Several covered entities in the industry awaited this guidance because of a suit filed by Adheris Inc., against the Department of Health and Human Services on September 5, 2013. Adheris contracts with pharmacies to provide refill reminders and medication adherence messages to patients. These communications are paid for by pharmaceutical companies. Therefore, under the changes adopted in the Omnibus Rule, the messages could qualify as prohibited marketing communications unless the patients authorized the communications in writing or the “financial remuneration . . . is reasonably related to the . . . cost of making the communication.” Claiming that the restrictions on marketing communications violate the First Amendment, Adheris sought a preliminary injunction. In a response filed on September 11, 2013, HHS asked the court to suspend proceedings and indicated that guidance regarding reasonable financial remuneration for refill reminders would be released by September 23, 2013.
In the guidance posted on September 19, 2013, OCR discusses (1) payments from a third party to a covered entity for refill reminders; (2) payments from a covered entity to a business associate when a third party directly or indirectly covers the payments to the business associate; and (3) payments from a covered entity to a business associate when no third party is involved. In the first case, the third party may only cover the direct and indirect costs related to the refill reminder. For example, the third party may pay reasonable costs related to labor, supplies, materials, overhead and capital expenditures. In the second case, when a business associate receives remuneration directly or indirectly from the third party, the third party may pay fair market value for the business associate’s services. This is the case under Adheris’ business model. Finally, in the third case, the exception for refill reminders will not limit the financial remuneration that the covered entity may pay the business associate because no third party is involved.
Even though OCR’s information concerning reasonable financial remuneration was the most anticipated aspect of the guidance, clarification for other interesting scenarios is also provided in the guidance. For example, various messages can qualify for the refill reminder exception, including information about generic equivalents of the prescribed drug; communications about prescriptions that have lapsed within the last ninety calendar days; and communications encouraging individuals to take medications as directed. Also, if a drug is administered through durable medical equipment (DME), such as an insulin pump or a nebulizer, then the refill reminder exception will encompass “communications regarding all aspects of the drug delivery system,” including the DME.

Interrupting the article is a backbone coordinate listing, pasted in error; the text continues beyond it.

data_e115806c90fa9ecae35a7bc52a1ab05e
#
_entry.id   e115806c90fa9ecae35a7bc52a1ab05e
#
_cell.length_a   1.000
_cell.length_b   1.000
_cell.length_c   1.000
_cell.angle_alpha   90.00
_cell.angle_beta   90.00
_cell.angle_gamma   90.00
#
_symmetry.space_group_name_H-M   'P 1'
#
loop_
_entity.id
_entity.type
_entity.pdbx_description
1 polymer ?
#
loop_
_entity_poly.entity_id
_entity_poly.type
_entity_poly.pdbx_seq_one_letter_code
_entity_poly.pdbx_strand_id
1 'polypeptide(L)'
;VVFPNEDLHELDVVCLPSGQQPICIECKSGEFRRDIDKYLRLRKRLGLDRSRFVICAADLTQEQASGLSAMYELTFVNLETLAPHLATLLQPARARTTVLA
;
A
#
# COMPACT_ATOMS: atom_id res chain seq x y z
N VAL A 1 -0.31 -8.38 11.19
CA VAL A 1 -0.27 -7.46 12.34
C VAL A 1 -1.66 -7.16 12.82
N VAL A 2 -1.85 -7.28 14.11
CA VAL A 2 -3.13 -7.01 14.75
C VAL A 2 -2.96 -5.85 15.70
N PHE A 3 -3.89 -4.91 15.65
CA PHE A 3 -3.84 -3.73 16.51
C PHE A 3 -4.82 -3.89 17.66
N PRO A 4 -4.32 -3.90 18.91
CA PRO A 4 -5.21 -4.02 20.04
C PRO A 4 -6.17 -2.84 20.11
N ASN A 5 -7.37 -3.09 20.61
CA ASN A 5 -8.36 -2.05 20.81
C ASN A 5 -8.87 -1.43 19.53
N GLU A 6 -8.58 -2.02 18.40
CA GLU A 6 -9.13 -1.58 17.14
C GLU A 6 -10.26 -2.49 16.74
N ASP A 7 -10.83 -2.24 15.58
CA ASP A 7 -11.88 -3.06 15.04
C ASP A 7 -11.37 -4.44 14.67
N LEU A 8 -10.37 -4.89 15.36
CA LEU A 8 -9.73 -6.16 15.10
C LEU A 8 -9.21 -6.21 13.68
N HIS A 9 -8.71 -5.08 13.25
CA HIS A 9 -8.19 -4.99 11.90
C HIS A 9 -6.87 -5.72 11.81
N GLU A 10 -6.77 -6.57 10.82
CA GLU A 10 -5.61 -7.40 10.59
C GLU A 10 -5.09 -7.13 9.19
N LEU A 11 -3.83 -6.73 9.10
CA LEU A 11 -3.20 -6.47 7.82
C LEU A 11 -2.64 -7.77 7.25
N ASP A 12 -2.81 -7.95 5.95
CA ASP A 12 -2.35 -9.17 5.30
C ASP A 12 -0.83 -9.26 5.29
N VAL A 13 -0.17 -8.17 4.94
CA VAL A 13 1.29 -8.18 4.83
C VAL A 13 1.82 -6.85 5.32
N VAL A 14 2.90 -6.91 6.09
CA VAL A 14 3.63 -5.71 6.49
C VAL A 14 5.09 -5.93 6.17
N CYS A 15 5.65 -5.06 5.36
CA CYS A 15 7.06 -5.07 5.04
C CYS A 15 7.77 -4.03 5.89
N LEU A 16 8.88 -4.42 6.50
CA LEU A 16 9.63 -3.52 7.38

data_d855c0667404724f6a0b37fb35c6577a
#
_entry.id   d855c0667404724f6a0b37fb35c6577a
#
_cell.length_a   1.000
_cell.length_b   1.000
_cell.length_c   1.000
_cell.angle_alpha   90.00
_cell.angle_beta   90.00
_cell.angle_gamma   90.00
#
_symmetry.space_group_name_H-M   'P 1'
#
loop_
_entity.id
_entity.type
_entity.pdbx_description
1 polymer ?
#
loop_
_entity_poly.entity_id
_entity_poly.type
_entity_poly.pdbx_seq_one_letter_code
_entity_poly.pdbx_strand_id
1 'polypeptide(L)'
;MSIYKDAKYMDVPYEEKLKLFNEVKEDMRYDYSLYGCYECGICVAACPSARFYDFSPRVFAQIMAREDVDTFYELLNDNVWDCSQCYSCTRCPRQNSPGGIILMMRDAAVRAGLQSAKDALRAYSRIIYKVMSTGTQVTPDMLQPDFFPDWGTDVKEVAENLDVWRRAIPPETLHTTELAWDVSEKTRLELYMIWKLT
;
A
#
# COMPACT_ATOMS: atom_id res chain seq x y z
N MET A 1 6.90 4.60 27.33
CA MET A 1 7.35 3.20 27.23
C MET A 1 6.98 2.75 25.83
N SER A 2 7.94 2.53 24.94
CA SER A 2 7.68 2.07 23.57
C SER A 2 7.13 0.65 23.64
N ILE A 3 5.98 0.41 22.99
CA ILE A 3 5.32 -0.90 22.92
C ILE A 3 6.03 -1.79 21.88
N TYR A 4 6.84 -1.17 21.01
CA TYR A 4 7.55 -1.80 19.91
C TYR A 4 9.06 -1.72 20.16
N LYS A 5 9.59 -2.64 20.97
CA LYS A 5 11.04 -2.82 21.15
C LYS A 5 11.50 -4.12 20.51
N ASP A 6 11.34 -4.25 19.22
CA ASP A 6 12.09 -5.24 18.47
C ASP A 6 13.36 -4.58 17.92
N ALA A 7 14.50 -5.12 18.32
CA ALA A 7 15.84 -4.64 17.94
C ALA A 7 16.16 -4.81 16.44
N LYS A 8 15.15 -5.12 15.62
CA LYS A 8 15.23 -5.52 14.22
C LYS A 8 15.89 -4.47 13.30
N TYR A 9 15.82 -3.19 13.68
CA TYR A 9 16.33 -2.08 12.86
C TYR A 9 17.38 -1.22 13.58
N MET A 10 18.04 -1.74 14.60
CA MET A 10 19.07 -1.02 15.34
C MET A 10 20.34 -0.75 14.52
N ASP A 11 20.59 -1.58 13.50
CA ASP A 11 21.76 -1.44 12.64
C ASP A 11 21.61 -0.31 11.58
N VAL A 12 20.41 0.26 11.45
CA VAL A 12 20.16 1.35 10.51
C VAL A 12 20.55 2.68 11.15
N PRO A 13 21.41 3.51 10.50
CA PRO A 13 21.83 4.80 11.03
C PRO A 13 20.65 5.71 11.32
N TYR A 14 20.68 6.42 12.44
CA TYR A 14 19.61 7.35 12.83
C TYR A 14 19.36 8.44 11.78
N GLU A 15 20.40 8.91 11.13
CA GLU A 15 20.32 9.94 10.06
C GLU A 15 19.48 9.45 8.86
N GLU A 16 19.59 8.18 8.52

Other communications will not qualify for the exception, including communications about new formulations of the prescribed drug; information about adjunctive drugs that may be used along with the currently prescribed drug; and messages encouraging the recipient to switch to an alternative medicine. Such communications may qualify for the treatment exception, however, as long as the covered entity does not receive financial remuneration for the communication. Also, OCR indicates that covered entities may communicate with the individual about new formulations and adjunctive drugs in a general manner and without naming the actual drug. For example, a pharmacy may encourage an individual to speak with his or her doctor about medications that may treat the side effects of a currently prescribed drug.
When a covered entity obtains an individual’s written authorization for communications funded by a pharmaceutical manufacturer, OCR indicates that a new authorization is not required for each new prescription. HIPAA compliant authorizations must include an expiration date or event. According to the Refill Guidance, this requirement may be met if the authorization expires when the individual opts out of receiving the authorized communication. Moreover, the scope of the authorization need not be limited to a single drug or biological or to a single pharmaceutical manufacturer.
In addition to posts concerning NPPs and refill reminders, OCR has provided guidance on applying HIPAA protections to decedents and on preparing for emergency situations. Hospitals, physicians, and other covered entities should visit HHS.gov to ensure that their policies, procedures, and forms are consistent with OCR’s guidance. ▼